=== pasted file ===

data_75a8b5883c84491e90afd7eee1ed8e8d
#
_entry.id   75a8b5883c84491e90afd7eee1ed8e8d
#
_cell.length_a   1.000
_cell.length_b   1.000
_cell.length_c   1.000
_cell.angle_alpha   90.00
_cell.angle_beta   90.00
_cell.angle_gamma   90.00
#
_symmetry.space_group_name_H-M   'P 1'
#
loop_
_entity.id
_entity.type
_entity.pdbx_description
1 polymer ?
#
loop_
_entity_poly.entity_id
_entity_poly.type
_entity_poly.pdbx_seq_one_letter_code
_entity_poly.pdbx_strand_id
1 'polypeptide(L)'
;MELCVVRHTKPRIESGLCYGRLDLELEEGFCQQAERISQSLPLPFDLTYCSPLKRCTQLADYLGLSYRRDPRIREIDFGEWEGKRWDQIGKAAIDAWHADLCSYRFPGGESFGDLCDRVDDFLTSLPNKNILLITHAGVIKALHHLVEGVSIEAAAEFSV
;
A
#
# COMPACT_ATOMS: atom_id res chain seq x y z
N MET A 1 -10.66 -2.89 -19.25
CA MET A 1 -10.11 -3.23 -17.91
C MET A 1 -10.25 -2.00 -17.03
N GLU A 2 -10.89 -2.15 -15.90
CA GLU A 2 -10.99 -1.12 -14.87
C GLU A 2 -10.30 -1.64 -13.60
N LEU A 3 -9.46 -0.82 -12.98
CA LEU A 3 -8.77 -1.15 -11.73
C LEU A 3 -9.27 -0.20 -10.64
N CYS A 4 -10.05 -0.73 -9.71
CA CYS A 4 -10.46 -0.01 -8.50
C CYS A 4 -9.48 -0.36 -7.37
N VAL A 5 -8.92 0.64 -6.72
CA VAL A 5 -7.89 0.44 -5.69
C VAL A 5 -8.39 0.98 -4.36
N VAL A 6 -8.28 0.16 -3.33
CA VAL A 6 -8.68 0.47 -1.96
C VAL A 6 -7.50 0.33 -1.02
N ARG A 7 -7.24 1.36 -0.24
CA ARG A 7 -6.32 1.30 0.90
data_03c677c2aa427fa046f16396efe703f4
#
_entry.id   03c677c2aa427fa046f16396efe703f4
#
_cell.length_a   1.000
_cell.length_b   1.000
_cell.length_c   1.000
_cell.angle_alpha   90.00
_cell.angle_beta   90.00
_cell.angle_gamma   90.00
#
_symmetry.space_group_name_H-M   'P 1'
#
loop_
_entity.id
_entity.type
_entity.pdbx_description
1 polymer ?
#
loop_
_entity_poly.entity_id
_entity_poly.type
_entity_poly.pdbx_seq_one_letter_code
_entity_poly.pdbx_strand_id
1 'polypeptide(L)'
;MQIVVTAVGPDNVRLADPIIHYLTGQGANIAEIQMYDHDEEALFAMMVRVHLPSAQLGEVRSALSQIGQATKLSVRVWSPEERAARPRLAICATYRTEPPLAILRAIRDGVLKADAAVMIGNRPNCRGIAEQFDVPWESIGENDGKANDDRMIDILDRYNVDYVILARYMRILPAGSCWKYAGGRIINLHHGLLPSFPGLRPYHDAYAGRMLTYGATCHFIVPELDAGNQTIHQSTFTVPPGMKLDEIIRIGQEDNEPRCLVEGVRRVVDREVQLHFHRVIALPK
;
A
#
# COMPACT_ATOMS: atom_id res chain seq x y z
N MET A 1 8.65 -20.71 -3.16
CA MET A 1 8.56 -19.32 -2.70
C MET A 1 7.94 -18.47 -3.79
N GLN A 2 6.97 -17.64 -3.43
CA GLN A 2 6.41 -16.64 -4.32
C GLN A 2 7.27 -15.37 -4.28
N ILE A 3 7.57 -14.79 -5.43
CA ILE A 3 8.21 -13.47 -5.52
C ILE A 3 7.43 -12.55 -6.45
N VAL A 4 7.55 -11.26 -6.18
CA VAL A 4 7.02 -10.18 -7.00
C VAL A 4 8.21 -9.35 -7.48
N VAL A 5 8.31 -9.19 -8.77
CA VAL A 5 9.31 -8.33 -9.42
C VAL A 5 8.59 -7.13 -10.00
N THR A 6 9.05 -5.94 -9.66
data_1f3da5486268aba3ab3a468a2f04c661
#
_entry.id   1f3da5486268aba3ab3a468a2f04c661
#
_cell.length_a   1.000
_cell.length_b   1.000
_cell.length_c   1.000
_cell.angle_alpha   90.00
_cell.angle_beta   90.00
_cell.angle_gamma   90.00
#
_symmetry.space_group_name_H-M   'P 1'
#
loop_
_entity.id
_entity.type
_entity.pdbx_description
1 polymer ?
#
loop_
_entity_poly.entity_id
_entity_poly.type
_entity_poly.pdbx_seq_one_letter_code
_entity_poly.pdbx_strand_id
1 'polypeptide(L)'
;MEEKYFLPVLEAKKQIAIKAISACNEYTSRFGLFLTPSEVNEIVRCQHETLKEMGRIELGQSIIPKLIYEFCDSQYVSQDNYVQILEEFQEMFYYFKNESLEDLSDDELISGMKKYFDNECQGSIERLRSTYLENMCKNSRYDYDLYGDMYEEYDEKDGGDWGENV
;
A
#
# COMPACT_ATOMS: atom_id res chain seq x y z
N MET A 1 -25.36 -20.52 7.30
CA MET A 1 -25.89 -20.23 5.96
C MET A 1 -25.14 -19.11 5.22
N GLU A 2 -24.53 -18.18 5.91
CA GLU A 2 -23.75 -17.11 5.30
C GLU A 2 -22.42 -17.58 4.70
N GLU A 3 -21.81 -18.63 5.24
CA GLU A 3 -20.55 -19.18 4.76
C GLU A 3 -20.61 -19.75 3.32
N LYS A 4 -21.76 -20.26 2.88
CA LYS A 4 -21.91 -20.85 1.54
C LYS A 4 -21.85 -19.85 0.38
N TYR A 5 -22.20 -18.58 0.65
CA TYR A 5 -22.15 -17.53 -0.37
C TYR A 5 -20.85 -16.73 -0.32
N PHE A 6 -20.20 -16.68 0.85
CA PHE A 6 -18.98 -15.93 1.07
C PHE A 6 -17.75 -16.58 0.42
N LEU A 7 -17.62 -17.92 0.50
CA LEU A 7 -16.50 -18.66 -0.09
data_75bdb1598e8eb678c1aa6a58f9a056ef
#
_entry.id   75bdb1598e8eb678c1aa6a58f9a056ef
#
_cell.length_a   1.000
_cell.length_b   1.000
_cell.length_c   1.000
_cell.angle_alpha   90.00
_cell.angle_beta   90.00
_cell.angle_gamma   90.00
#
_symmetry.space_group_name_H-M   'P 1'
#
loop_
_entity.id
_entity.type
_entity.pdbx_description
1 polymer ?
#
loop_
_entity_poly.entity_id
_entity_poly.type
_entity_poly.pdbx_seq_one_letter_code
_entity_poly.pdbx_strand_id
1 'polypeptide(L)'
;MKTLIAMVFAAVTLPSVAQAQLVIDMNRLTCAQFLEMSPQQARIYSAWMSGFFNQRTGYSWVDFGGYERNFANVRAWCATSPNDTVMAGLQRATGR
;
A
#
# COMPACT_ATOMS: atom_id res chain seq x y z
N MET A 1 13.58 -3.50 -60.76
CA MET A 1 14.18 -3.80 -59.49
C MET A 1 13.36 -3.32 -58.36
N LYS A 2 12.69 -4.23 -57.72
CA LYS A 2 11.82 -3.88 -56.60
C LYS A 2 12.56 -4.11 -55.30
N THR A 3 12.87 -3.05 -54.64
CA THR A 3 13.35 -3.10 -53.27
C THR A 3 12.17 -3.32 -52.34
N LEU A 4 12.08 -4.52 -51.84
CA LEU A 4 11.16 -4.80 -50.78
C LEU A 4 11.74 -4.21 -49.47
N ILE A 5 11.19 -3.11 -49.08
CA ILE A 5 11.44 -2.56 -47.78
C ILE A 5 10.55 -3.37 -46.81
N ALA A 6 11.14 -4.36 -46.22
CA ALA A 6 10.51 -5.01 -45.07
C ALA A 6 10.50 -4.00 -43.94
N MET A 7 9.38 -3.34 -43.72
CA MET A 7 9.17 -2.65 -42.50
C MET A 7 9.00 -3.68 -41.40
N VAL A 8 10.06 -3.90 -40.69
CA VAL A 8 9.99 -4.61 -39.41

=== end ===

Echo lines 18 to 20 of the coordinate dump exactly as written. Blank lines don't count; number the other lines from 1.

1 polymer ?
#
loop_